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Overseas gambling sites need tighter restrictions to protect the vulnerable, a Dunedin counsellor says.
The call comes after the Government opened public consultation on online gambling.
PGF Services counsellor Fiona Cambridge, of Dunedin, said the Government needs to update its legislation to protect vulnerable people from offshore gambling sites.
‘‘PGF will be supporting the strongest measures possible.’’
PGF counsellors provide free, professional and confidential counselling for gamblers and people affected by gambling.
Many people talked to her about gambling online with offshore operators.
‘‘Everyone has a smartphone so it’s very easy to access.’’
Although it was illegal for overseas online gambling operators to advertise to New Zealanders, they had ways to direct internet users to their sites.
Offshore operators did not pay to mitigate the harm their industry caused, she said.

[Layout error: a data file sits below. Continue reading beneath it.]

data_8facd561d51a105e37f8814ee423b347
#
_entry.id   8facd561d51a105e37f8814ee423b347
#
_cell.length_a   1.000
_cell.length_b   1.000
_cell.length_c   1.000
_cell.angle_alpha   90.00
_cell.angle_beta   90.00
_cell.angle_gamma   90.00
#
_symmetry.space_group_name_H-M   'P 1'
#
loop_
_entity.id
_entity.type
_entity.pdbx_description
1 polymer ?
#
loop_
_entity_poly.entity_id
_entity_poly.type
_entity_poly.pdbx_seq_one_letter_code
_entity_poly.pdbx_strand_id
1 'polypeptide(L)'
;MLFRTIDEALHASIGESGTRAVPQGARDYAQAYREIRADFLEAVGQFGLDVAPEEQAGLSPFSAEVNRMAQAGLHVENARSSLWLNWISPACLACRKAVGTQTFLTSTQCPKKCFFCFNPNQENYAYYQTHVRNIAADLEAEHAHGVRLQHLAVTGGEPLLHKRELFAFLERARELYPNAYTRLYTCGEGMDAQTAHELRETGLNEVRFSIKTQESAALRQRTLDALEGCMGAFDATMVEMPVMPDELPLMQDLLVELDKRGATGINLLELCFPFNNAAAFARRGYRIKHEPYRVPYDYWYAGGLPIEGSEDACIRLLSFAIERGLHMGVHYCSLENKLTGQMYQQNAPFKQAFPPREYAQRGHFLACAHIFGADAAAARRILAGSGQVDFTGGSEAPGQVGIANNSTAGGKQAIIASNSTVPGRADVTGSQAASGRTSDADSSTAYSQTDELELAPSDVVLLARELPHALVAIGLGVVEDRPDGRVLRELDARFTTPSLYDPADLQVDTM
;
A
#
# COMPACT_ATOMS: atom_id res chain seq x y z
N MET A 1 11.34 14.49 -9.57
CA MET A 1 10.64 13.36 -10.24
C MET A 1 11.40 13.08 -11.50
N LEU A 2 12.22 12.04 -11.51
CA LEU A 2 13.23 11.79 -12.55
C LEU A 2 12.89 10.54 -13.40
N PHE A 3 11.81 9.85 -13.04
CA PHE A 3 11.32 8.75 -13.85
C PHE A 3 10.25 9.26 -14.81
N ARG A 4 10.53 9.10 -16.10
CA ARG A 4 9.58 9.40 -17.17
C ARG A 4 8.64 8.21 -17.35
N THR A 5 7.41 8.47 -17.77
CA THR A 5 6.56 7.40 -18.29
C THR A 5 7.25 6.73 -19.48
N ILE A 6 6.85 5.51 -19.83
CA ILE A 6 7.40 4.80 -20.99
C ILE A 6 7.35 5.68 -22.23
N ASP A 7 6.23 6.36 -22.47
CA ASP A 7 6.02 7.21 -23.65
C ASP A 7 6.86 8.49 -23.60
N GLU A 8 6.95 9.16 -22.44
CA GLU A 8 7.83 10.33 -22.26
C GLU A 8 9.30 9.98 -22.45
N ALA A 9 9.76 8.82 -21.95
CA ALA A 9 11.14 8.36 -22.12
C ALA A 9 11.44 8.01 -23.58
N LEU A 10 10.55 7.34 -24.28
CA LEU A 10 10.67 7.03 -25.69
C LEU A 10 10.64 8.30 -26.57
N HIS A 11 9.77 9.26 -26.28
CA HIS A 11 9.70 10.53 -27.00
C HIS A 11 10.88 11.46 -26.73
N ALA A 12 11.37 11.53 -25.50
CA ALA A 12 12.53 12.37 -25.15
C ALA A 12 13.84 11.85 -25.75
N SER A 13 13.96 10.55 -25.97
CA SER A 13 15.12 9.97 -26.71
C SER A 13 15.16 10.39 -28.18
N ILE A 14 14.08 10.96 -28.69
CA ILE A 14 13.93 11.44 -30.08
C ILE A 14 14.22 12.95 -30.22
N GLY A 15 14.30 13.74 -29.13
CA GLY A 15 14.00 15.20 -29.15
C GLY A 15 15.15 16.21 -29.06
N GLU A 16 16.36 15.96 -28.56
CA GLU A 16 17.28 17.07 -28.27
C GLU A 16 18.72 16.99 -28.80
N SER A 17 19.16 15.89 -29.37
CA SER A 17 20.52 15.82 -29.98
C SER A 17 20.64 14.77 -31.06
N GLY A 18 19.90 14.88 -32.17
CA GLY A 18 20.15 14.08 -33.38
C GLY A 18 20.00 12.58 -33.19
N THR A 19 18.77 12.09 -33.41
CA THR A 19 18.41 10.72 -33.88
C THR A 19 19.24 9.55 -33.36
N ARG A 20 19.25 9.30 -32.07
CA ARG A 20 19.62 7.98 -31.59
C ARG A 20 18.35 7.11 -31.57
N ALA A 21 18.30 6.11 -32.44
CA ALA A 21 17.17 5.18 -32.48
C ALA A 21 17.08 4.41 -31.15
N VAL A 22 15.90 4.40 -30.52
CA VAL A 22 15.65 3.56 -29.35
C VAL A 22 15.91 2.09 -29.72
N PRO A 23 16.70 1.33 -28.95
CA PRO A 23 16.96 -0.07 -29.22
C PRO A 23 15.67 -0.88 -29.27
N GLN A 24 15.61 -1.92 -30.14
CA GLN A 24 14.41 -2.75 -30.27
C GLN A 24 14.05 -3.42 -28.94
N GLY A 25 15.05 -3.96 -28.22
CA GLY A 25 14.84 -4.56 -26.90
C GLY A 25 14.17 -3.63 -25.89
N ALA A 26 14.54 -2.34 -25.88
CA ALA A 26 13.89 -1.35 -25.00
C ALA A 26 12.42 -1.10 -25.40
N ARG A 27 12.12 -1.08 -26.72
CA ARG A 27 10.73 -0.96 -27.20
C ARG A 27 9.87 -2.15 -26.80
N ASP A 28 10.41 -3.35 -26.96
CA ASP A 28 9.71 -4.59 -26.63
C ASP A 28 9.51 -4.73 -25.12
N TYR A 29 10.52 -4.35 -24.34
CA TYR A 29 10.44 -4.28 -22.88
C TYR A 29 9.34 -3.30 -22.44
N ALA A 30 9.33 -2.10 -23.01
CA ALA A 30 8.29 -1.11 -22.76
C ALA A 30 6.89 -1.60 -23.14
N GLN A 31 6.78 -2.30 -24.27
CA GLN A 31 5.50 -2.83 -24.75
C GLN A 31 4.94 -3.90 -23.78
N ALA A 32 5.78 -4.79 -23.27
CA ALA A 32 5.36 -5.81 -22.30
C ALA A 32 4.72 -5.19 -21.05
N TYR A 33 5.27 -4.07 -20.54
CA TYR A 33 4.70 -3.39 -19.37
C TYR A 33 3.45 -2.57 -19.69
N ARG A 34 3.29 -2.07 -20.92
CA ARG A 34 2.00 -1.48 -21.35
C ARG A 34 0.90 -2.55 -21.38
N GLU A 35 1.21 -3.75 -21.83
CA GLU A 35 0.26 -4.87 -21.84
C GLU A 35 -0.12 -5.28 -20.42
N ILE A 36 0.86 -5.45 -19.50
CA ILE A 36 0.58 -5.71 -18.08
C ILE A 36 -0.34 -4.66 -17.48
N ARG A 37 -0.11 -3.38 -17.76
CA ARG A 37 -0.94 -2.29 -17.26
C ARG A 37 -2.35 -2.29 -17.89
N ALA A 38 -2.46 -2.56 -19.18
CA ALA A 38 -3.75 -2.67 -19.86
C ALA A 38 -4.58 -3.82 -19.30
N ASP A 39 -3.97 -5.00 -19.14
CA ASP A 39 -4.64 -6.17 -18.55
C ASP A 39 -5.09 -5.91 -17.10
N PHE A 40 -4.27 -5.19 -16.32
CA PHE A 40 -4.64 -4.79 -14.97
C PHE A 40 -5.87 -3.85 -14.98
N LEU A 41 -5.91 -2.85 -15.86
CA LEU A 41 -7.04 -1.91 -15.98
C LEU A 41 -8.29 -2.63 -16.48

Domestic gambling operators had to be responsible hosts, giving gamblers some sense of protection.
Internal Affairs Minister Tracey Martin said betting offshore was legal, and New Zealanders had spent about $380 million on offshore gambling sites in the past 18 months.
Unlike domestic gambling operators, offshore online gambling operators did not contribute to the community through funding grants, Mrs Martin said.
A discussion document had been launched seeking feedback on a range of options such as establishing a licensing system, where online providers must meet certain conditions to be able to legally offer their services in New Zealand.
‘‘This is what Australia and the United Kingdom do.’’
Other options include geoblocking access to overseas gambling sites or banning the use of credit cards for online gambling.
The public consultation runs until the end of next month.
Ms Cambridge encouraged people to make a submission, especially if they knew of anyone who had lost money to an overseas gambling operator.
‘‘Have a say — it’s really important.’’